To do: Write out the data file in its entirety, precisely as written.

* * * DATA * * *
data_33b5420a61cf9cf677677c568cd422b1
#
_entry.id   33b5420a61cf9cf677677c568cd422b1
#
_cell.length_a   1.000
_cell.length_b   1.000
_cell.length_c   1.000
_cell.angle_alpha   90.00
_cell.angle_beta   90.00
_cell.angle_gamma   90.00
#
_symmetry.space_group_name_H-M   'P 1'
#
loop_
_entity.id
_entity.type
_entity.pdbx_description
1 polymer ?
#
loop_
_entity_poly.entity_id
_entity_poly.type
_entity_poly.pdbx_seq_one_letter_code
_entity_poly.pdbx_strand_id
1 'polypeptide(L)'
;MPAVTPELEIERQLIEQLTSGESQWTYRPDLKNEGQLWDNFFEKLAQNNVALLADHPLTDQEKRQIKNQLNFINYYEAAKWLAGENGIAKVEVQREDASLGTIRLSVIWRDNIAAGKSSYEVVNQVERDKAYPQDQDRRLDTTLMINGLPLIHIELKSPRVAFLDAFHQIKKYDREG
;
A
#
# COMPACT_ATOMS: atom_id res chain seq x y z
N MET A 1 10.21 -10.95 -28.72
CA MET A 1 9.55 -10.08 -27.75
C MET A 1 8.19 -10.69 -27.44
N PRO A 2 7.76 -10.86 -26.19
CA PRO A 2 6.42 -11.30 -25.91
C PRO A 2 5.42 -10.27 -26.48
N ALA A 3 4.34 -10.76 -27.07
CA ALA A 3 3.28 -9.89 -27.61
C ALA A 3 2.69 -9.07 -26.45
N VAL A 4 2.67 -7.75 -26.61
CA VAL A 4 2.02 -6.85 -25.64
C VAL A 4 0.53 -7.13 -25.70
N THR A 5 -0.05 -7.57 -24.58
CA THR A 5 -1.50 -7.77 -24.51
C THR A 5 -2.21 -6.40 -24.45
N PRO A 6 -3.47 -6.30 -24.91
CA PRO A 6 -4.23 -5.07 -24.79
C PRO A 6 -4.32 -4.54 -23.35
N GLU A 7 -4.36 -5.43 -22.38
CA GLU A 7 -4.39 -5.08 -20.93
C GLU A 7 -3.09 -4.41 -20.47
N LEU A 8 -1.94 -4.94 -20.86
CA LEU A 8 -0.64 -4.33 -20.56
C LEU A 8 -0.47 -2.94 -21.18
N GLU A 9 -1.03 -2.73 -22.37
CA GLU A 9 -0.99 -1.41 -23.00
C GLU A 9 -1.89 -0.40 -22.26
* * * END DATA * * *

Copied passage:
data_33b5420a61cf9cf677677c568cd422b1
#
_entry.id   33b5420a61cf9cf677677c568cd422b1
#
_cell.length_a   1.000
_cell.length_b   1.000
_cell.length_c   1.000
_cell.angle_alpha   90.00
_cell.angle_beta   90.00
_cell.angle_gamma   90.00
#
_symmetry.space_group_name_H-M   'P 1'
#
loop_
_entity.id
_entity.type
_entity.pdbx_description
1 polymer ?
#
loop_
_entity_poly.entity_id
_entity_poly.type
_entity_poly.pdbx_seq_one_letter_code
_entity_poly.pdbx_strand_id
1 'polypeptide(L)'
;MPAVTPELEIERQLIEQLTSGESQWTYRPDLKNEGQLWDNFFEKLAQNNVALLADHPLTDQEKRQIKNQLNFINYYEAAKWLAGENGIAKVEVQREDASLGTIRLSVIWRDNIAAGKSSYEVVNQVERDKAYPQDQDRRLDTTLMINGLPLIHIELKSPRVAFLDAFHQIKKYDREG
;
A
#
# COMPACT_ATOMS: atom_id res chain seq x y z
N MET A 1 10.21 -10.95 -28.72
CA MET A 1 9.55 -10.08 -27.75
C MET A 1 8.19 -10.69 -27.44
N PRO A 2 7.76 -10.86 -26.19
CA PRO A 2 6.42 -11.30 -25.91
C PRO A 2 5.42 -10.27 -26.48
N ALA A 3 4.34 -10.76 -27.07
CA ALA A 3 3.28 -9.89 -27.61
C ALA A 3 2.69 -9.07 -26.45
N VAL A 4 2.67 -7.75 -26.61
CA VAL A 4 2.02 -6.85 -25.64
C VAL A 4 0.53 -7.13 -25.70
N THR A 5 -0.05 -7.57 -24.58
CA THR A 5 -1.50 -7.77 -24.51
C THR A 5 -2.21 -6.40 -24.45
N PRO A 6 -3.47 -6.30 -24.91
CA PRO A 6 -4.23 -5.07 -24.79
C PRO A 6 -4.32 -4.54 -23.35
N GLU A 7 -4.36 -5.43 -22.38
CA GLU A 7 -4.39 -5.08 -20.93
C GLU A 7 -3.09 -4.41 -20.47
N LEU A 8 -1.94 -4.94 -20.86
CA LEU A 8 -0.64 -4.33 -20.56
C LEU A 8 -0.47 -2.94 -21.18
N GLU A 9 -1.03 -2.73 -22.37
CA GLU A 9 -0.99 -1.41 -23.00
C GLU A 9 -1.89 -0.40 -22.26